Cool north, seasonal south; warmer days ahead

Temperatures climbed to seasonal highs Monday afternoon in southern Minnesota, while mostly cloudy skies kept temperatures in the 60s in the north. Scattered showers and isolated thunderstorms in central Minnesota bubbled up in the warmth of the early afternoon sunshine.

Radar screen capture of scattered showers at mid afternoon. Source

The heaviest thundershower, indicated in red, west of Eau Claire, Wis., at 2:12 p.m. CDT, produced some gusty winds and hail as it moved east across the St. Croix River into west central Wisconsin earlier this afternoon.

Storm reports for the past 24 hours.

Visible satellite image from NOAA around 2:15 p.m. CDT

You can see the clouds are less dense in southern Minnesota, allowing the temperatures to climb to near 80 F.

Gardeners will welcome the warmer temperatures expected as we move through the week. Maximum temperatures have struggled to reach 80 F. The high of 86 F at the Twin Cities International Airport on Sunday was the first reading of 80 F or higher in June.

From the Midwest Climate Center, this image shows the departure from normal of the maximum temperatures for the past 30 days.

Sunday’s rainfall in northeast Minnesota tallied from a quarter to as much as a half inch. Not great timing, but welcome nonetheless. Over four-tenths of an inch of rain was measured at the National Weather Service in Duluth.

Rainfall totals for Sunday.

Although storms rumbled across the greater Twin Cities Metro area early Sunday evening, rainfall amounts were less than a quarter inch.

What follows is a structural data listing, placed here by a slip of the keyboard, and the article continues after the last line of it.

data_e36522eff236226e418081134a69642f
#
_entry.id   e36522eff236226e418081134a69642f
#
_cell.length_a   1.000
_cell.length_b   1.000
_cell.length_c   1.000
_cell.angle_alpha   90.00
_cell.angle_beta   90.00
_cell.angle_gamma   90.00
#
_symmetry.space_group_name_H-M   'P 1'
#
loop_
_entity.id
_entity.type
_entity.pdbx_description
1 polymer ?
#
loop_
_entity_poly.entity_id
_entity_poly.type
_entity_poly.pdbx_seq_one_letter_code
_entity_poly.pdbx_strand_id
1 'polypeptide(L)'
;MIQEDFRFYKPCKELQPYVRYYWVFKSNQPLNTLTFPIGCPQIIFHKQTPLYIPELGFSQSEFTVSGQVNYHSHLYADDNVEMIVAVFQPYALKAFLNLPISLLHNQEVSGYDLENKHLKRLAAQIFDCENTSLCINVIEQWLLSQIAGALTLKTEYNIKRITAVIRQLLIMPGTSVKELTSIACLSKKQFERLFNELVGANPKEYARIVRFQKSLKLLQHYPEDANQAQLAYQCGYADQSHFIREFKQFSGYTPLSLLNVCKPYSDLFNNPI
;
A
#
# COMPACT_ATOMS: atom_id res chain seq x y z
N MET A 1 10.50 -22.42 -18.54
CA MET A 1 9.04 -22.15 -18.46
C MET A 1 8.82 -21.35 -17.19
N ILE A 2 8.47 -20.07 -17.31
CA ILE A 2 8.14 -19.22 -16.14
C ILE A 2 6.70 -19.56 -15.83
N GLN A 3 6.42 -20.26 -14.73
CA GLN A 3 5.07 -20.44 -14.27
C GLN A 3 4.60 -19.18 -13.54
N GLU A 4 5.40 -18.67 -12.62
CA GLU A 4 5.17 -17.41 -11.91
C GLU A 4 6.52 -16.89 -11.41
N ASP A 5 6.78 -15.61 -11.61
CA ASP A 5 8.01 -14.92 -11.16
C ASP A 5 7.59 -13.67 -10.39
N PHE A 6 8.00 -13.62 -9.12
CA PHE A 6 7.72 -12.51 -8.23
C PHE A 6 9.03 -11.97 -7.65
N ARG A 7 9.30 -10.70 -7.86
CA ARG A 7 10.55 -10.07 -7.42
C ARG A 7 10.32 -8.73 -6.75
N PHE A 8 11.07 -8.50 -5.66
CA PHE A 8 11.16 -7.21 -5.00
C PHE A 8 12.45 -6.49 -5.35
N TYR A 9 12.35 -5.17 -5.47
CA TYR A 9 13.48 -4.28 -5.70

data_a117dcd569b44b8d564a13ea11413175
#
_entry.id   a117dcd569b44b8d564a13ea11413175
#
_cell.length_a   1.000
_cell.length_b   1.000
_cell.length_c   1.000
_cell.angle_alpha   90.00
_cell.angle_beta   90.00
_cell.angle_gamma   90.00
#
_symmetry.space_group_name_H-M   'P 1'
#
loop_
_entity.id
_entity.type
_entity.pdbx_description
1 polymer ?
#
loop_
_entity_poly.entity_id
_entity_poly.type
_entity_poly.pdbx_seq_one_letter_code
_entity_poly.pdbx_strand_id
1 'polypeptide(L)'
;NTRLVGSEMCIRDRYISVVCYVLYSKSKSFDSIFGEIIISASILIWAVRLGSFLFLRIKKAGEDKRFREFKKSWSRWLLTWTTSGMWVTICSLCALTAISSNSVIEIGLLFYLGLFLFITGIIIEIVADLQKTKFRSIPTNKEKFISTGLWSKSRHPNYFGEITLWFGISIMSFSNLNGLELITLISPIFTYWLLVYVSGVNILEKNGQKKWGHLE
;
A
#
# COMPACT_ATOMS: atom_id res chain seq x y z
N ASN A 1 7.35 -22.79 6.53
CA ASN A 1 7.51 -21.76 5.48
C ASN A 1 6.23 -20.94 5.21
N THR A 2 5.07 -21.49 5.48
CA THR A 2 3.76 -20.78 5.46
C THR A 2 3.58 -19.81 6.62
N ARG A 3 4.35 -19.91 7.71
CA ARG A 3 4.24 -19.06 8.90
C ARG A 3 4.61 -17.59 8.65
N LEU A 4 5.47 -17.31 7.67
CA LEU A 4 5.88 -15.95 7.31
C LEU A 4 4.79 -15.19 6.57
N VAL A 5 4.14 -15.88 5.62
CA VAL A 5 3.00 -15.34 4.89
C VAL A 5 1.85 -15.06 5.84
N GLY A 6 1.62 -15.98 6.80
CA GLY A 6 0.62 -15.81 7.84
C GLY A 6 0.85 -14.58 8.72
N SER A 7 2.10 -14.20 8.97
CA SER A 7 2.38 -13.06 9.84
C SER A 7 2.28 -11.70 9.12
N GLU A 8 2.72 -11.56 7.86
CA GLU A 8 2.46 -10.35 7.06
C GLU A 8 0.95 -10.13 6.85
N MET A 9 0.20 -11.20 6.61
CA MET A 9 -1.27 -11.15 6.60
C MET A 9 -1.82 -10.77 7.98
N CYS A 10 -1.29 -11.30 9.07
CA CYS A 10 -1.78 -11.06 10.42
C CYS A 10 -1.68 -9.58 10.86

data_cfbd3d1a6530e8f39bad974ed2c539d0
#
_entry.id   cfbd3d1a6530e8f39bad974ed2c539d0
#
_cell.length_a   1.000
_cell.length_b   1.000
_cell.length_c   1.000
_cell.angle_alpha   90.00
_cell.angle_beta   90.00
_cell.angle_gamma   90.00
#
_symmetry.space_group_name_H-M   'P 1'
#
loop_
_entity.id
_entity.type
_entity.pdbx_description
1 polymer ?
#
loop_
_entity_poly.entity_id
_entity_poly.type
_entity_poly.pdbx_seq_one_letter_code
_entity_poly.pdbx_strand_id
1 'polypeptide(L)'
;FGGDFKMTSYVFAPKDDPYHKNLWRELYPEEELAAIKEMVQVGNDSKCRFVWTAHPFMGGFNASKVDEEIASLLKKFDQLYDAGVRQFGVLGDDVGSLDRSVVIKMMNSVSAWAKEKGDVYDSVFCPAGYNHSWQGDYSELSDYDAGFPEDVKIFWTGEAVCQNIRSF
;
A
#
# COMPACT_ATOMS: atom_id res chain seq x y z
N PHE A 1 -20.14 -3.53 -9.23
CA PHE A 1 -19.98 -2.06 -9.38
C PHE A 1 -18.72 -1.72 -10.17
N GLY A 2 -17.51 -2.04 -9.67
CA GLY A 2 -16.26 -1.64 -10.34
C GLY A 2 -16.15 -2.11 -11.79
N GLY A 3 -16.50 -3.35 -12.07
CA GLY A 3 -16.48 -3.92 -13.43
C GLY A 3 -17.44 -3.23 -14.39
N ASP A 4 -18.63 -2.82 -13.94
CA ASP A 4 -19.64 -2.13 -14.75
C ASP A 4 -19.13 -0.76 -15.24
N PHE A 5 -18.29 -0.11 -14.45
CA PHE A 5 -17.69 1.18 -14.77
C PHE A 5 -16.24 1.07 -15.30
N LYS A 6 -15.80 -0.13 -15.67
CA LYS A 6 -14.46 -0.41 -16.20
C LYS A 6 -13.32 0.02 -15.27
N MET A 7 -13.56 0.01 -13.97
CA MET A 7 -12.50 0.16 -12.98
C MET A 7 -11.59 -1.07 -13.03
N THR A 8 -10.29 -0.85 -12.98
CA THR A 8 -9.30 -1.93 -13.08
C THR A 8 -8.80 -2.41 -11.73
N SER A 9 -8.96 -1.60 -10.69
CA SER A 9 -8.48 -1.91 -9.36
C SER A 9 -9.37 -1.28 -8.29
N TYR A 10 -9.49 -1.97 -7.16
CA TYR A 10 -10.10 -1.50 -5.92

The surface weather map at 3 p.m. CDT showed a weak convergence of the winds associated with the development of the scattered showers. The numerals in red indicate the surface air temperature. It was chilly along the shoreline of Lake Superior.

Surface weather map at 3 p.m. CDT. Source: College of Dupage

click to enlarge image

Warmer temperatures, more typical of summer, look to arrive later in the week and into the weekend. Along with the heat is likely to come some humidity and increasing chances for thunderstorms.

Here is the GFS model forecast of surface temperatures for 1 p.m. CDT on Sunday. Source: NOAA/COD

Thunderstorms could hamper outdoor activities on the weekend.  I hate to throw cold water on your party, but be prepared for bouts of showers Friday night through Sunday.

NOAA’s prediction of rainfall potential as we move through the end of the week.

NOAA’s Climate Prediction Center forecast normal temperatures next week.

CPC’s outlook for temperatures for the six- to 10-day period.

Enjoy the middle part of the week as rain chances appear to be at their lowest.